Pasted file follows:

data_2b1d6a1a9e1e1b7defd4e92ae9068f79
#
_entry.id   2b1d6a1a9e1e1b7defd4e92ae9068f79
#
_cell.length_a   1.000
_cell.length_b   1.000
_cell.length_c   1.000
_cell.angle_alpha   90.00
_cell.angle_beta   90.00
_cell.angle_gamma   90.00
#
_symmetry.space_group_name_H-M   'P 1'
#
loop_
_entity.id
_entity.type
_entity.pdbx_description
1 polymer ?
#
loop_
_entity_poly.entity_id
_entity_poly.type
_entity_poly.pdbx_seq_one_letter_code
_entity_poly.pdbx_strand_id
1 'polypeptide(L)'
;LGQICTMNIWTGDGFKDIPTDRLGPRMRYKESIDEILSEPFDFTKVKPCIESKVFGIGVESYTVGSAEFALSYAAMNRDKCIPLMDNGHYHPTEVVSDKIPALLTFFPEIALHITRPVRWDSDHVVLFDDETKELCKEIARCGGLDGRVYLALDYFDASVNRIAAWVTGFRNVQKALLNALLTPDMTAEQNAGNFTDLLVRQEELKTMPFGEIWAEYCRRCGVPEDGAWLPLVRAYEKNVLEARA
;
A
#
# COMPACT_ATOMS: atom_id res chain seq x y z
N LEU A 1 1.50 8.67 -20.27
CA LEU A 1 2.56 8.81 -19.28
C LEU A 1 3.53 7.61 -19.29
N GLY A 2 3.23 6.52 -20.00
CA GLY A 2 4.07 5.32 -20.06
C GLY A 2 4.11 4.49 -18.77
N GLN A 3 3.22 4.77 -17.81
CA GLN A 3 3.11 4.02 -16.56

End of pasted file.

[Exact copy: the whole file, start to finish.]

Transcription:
data_2b1d6a1a9e1e1b7defd4e92ae9068f79
#
_entry.id   2b1d6a1a9e1e1b7defd4e92ae9068f79
#
_cell.length_a   1.000
_cell.length_b   1.000
_cell.length_c   1.000
_cell.angle_alpha   90.00
_cell.angle_beta   90.00
_cell.angle_gamma   90.00
#
_symmetry.space_group_name_H-M   'P 1'
#
loop_
_entity.id
_entity.type
_entity.pdbx_description
1 polymer ?
#
loop_
_entity_poly.entity_id
_entity_poly.type
_entity_poly.pdbx_seq_one_letter_code
_entity_poly.pdbx_strand_id
1 'polypeptide(L)'
;LGQICTMNIWTGDGFKDIPTDRLGPRMRYKESIDEILSEPFDFTKVKPCIESKVFGIGVESYTVGSAEFALSYAAMNRDKCIPLMDNGHYHPTEVVSDKIPALLTFFPEIALHITRPVRWDSDHVVLFDDETKELCKEIARCGGLDGRVYLALDYFDASVNRIAAWVTGFRNVQKALLNALLTPDMTAEQNAGNFTDLLVRQEELKTMPFGEIWAEYCRRCGVPEDGAWLPLVRAYEKNVLEARA
;
A
#
# COMPACT_ATOMS: atom_id res chain seq x y z
N LEU A 1 1.50 8.67 -20.27
CA LEU A 1 2.56 8.81 -19.28
C LEU A 1 3.53 7.61 -19.29
N GLY A 2 3.23 6.52 -20.00
CA GLY A 2 4.07 5.32 -20.06
C GLY A 2 4.11 4.49 -18.77
N GLN A 3 3.22 4.77 -17.81
CA GLN A 3 3.11 4.02 -16.56